The Dynamics of Social Care and Paid Work in Mid-Life

Jane Falkingham, Centre for Population Change, University of Southampton
Madelin Gomez-Leon, RECSM, Pompeu Fabra University
Maria Evandrou, Centre for Research on Ageing, University of Southampton
Athina Vlachantoni, Centre for Population Change, University of Southampton

Individuals’ involvement in multiple roles over the lifecourse, such as family roles (caring for older parents or dependent children) and paid employment may affect the balance of time dedicated to each role. Existing research has evidenced that a growing number of mid-life individuals are faced with ‘juggling’ multiple roles. This study investigates the relationship between the provision of informal care to older parents/parents-in-law and the employment status of adult children in mid-life.

The study analyses unique panel data for a cohort of individuals born in 1958 in Britain, focusing on respondents at risk of providing care (i.e. with at least one surviving parent/parent-in-law) and in employment at 50. Logistic regression is used to investigate the impact of caring at 50 and 55 on employment status at 55, controlling for socio-demographic characteristics, the respondent’s health status and their partner’s employment status. Separate models examine i) the likelihood of exiting the labour force versus continuing work, and ii) amongst those continuing in work, the likelihood of reducing hours of employment. Different types of care (personal, basic, and instrumental support) are distinguished, along with hours of caring.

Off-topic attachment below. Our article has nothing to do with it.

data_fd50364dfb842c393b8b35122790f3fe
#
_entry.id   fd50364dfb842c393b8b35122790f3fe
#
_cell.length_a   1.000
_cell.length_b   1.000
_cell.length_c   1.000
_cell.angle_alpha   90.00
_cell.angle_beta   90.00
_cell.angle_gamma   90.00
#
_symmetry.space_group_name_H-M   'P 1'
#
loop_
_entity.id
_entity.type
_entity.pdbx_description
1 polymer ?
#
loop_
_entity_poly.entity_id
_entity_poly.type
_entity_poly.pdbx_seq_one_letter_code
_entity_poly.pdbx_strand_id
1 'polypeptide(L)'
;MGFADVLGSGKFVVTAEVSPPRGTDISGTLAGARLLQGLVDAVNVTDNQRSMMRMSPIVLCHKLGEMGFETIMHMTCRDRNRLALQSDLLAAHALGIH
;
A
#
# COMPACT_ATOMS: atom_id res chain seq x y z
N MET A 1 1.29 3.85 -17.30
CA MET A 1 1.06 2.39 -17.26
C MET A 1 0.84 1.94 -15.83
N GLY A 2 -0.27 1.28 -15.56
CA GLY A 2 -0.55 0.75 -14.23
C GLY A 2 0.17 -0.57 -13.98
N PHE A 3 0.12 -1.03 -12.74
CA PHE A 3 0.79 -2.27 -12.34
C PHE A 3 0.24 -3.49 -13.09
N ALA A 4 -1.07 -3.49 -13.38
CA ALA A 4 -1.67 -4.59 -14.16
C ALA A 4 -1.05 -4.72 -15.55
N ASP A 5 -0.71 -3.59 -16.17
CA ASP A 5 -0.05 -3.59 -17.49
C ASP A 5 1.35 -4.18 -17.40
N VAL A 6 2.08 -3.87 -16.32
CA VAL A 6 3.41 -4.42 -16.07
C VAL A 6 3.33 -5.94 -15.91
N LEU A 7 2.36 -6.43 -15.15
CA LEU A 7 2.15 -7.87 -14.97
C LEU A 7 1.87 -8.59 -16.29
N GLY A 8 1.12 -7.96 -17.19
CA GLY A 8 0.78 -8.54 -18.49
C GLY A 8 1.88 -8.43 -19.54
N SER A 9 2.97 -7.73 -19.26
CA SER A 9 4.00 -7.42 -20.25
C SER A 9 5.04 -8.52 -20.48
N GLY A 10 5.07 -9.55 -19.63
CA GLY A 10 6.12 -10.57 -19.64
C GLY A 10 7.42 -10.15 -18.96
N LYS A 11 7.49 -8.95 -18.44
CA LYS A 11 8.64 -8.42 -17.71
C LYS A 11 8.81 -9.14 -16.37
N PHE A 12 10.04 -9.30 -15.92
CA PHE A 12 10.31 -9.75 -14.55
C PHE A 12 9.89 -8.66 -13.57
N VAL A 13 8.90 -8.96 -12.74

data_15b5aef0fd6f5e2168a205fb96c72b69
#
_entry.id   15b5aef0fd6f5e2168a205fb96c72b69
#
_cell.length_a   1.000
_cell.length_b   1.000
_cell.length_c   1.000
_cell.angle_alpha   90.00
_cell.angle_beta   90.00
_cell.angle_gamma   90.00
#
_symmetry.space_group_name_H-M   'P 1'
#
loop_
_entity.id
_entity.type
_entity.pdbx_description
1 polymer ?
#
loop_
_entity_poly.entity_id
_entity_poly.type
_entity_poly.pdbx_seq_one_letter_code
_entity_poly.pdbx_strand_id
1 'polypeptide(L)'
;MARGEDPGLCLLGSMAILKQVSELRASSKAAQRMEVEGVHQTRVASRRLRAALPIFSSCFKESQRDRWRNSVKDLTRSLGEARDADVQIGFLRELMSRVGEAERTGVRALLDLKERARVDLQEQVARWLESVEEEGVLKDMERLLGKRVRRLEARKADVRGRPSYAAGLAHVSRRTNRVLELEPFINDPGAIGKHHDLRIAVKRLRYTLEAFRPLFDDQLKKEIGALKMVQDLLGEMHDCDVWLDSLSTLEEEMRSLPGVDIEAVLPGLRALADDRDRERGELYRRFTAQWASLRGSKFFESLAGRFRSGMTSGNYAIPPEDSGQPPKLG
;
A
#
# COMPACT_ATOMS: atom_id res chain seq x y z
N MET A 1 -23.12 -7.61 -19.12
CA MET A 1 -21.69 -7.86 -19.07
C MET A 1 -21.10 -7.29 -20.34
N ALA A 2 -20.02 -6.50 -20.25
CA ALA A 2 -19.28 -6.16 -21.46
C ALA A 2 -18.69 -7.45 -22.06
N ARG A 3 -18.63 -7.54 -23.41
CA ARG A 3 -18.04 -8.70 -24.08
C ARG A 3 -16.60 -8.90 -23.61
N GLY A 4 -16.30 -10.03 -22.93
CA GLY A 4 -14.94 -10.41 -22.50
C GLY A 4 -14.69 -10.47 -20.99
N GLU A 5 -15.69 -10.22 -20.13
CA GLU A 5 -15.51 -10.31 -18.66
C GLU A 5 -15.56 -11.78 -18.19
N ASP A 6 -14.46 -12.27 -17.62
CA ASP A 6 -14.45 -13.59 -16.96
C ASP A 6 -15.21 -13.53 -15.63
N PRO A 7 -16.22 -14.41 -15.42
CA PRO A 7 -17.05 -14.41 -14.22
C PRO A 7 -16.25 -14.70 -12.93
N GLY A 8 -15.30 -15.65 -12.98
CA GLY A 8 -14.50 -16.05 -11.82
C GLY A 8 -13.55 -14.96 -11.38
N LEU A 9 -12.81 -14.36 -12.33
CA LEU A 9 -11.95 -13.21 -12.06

The results highlight that providing care for more personal tasks, and for a higher number of hours, are associated with exiting employment for both men and women carers. In contrast, the negative impact of more intense caregiving on reducing working hours was significant only for men – suggesting that women may juggle intensive care commitments alongside work or leave work altogether. Facilitating women and men to combine paid work and parental care in mid-life will be increasingly important in the context of rising longevity.

Presented in Session 1129: Ageing and Intergenerational Relations